Finally, I want to do most of my messing around on the computer while the boys are at school or after they've gone to bed. I won't say that I'll stay totally off it while they're around, but I don't want my more time-intensive activities to cut into being attentive to them in those after-school hours.
Lots of little changes, lots of little goals, which could add up to big improvements in the quality of our lives... as I begin my 6th year of widowhood.
Here's a few pics I took.
This is John's JW looking strangely surreal over the main beach
John flew my grid for a while and I got this shot.
Here's one looking down on a low pass by Ralph
And Ralph carving up a nice turn
In fact it will probably get tatty pretty fast 'cos I built it light to try knife edge. I still wonder how it will go on its side but might have to replace the fins with something more substanial fairly early in its life.
The maiden won't be today (Monday) due to a shortage of time and the wind is up to around 20kts E so a bit strong to be trying out something new.
O Christ God,
with the saints grant rest to the soul of your servant
in a place where there is no pain, no sorrow, no sighing,
but everlasting light.
Afterward, I was putting away my clean clothes when ClaraKitty jumped into my underwear drawer. She looked very cute, so I went to get my camera. When I got back, she was gone, so I started to close the drawer -- oops, she'd gone behind the drawer and was now in the next drawer down. When I tried to open that one, she went to the next drawer down, all the way to the bottom of the dresser. The only way to get her out was to remove the bottom drawer completely.
There, on the bottom of my dresser, underneath the last drawer, I found two things. First, a small stained-glass window that my brother had made for me a few years before he died. I'd wondered where it was. The second item was a small gold crucifix on a gold chain -- one I'd never seen before. Even though my faith is very important to me, I don't wear crosses or crucifixes; I don't buy them, and I don't remember anyone giving this one to me.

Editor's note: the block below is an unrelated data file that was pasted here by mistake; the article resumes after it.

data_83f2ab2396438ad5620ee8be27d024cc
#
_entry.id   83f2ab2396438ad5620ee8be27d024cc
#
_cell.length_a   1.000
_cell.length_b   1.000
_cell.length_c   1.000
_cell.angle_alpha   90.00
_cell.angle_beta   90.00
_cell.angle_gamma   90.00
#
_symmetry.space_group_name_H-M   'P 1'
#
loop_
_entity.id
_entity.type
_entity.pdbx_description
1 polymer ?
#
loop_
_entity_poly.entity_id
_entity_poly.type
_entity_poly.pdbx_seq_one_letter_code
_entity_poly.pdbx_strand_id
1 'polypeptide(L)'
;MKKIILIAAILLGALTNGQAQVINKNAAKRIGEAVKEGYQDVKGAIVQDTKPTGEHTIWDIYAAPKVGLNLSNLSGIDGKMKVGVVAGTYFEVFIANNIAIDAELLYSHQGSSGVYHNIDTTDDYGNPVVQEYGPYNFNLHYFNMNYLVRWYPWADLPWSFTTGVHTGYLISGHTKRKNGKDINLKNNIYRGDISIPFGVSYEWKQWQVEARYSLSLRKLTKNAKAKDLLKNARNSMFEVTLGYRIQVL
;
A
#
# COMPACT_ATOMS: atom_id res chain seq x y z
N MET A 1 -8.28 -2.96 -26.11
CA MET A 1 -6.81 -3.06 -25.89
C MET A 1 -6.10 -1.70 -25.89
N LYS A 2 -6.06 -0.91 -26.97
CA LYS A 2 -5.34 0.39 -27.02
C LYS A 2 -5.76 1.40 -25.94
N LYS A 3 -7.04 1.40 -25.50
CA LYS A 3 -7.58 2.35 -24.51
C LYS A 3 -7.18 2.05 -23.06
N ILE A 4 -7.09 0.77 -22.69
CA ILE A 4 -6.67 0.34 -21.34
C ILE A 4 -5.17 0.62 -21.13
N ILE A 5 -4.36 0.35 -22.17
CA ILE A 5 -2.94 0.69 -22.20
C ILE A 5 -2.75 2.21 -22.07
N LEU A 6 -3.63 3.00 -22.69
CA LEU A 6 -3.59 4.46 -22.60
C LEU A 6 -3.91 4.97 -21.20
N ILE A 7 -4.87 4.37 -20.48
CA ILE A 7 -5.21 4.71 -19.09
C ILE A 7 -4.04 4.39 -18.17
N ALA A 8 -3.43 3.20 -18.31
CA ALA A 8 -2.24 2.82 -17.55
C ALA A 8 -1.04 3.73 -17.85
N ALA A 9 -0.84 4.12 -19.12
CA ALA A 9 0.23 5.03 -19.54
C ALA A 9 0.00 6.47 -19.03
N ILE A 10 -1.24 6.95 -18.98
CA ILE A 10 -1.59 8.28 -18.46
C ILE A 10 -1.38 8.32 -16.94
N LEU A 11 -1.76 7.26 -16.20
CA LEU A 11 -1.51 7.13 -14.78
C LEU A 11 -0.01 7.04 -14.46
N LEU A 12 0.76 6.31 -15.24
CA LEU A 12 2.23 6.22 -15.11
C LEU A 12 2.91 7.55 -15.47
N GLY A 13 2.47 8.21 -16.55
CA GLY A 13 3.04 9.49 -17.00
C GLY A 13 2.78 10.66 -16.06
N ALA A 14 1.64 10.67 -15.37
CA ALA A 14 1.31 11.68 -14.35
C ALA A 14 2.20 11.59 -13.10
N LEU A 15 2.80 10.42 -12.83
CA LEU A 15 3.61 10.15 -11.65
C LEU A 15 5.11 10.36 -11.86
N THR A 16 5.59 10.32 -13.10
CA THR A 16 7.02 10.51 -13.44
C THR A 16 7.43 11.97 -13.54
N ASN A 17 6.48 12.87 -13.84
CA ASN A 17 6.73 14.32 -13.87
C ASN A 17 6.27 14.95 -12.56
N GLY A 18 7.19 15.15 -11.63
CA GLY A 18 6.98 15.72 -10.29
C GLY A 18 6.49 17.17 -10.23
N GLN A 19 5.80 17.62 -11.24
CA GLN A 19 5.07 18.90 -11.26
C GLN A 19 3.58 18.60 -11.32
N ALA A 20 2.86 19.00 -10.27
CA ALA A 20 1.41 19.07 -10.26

When I saw my brother's stained glass window, I was so glad; when I found the crucifix, I just had to giggle. I don't believe in signs, in messages from the dead. I was telling one friend about this, and she said, Well if you did believe in signs, that's a good one. I laughed and agreed.
Later, I was puttering around the kitchen, thinking about Nick, thinking about my brother, thinking about the stained glass and the crucifix, thinking about what my friend had said. If you did believe in signs... The crucifix is, of course, the symbol of Christ's death. But beyond that it also points to his resurrection and the words of our Paschal hymn:
Trampling down death by death
And on those in the tombs
So on this day of sadness, I loaded the dishwasher singing the hymn of victory, affirming everything I believe to be true:
Sometimes, I feel the sadness with unbearable pain and unstoppable tears. Other times ... it's just a sad, sad story.
It has been pointed out that because I have new readers of this blog, I need to provide two sets of links.
The story of sorrow -- of how Nick died just one week after diagnosis with a brain tumor -- begins here.
The story of joy -- of our courtship and marriage -- begins here.
Each story is about a week's worth of posts. When you get to the end of a post, just click on the link to a newer post, and it will take you to the next page.
That eco-friendly price-neutral bonus letter arrived today. My bonus was well down on last year, but if it wasn't for some wangling on the part of my boss, I'd have received nothing at all. I was very happy with that outcome; thankfully my mitigating factors were taken into account.